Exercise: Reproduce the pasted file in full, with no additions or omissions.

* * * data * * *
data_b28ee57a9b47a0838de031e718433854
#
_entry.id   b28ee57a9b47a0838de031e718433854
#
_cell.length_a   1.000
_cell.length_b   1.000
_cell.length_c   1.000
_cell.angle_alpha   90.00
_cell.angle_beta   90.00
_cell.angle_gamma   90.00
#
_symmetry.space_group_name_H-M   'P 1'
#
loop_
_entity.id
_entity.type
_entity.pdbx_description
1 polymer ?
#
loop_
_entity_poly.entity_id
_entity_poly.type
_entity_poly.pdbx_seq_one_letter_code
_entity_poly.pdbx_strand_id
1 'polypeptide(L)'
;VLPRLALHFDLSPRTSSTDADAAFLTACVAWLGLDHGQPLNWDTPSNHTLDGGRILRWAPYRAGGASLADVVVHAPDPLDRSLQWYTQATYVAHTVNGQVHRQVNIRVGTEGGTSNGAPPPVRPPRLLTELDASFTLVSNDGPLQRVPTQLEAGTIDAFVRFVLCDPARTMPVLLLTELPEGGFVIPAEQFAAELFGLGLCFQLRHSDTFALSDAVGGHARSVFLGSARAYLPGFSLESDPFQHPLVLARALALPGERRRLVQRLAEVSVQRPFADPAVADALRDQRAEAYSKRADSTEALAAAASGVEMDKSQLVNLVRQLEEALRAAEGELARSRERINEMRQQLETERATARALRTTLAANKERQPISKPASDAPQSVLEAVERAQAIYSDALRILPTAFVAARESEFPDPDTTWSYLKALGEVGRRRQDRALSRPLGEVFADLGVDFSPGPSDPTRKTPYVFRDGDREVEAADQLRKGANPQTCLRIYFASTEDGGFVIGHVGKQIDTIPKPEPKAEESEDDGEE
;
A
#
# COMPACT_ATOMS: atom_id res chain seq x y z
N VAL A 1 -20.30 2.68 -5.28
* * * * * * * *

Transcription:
data_b28ee57a9b47a0838de031e718433854
#
_entry.id   b28ee57a9b47a0838de031e718433854
#
_cell.length_a   1.000
_cell.length_b   1.000
_cell.length_c   1.000
_cell.angle_alpha   90.00
_cell.angle_beta   90.00
_cell.angle_gamma   90.00
#
_symmetry.space_group_name_H-M   'P 1'
#
loop_
_entity.id
_entity.type
_entity.pdbx_description
1 polymer ?
#
loop_
_entity_poly.entity_id
_entity_poly.type
_entity_poly.pdbx_seq_one_letter_code
_entity_poly.pdbx_strand_id
1 'polypeptide(L)'
;VLPRLALHFDLSPRTSSTDADAAFLTACVAWLGLDHGQPLNWDTPSNHTLDGGRILRWAPYRAGGASLADVVVHAPDPLDRSLQWYTQATYVAHTVNGQVHRQVNIRVGTEGGTSNGAPPPVRPPRLLTELDASFTLVSNDGPLQRVPTQLEAGTIDAFVRFVLCDPARTMPVLLLTELPEGGFVIPAEQFAAELFGLGLCFQLRHSDTFALSDAVGGHARSVFLGSARAYLPGFSLESDPFQHPLVLARALALPGERRRLVQRLAEVSVQRPFADPAVADALRDQRAEAYSKRADSTEALAAAASGVEMDKSQLVNLVRQLEEALRAAEGELARSRERINEMRQQLETERATARALRTTLAANKERQPISKPASDAPQSVLEAVERAQAIYSDALRILPTAFVAARESEFPDPDTTWSYLKALGEVGRRRQDRALSRPLGEVFADLGVDFSPGPSDPTRKTPYVFRDGDREVEAADQLRKGANPQTCLRIYFASTEDGGFVIGHVGKQIDTIPKPEPKAEESEDDGEE
;
A
#
# COMPACT_ATOMS: atom_id res chain seq x y z
N VAL A 1 -20.30 2.68 -5.28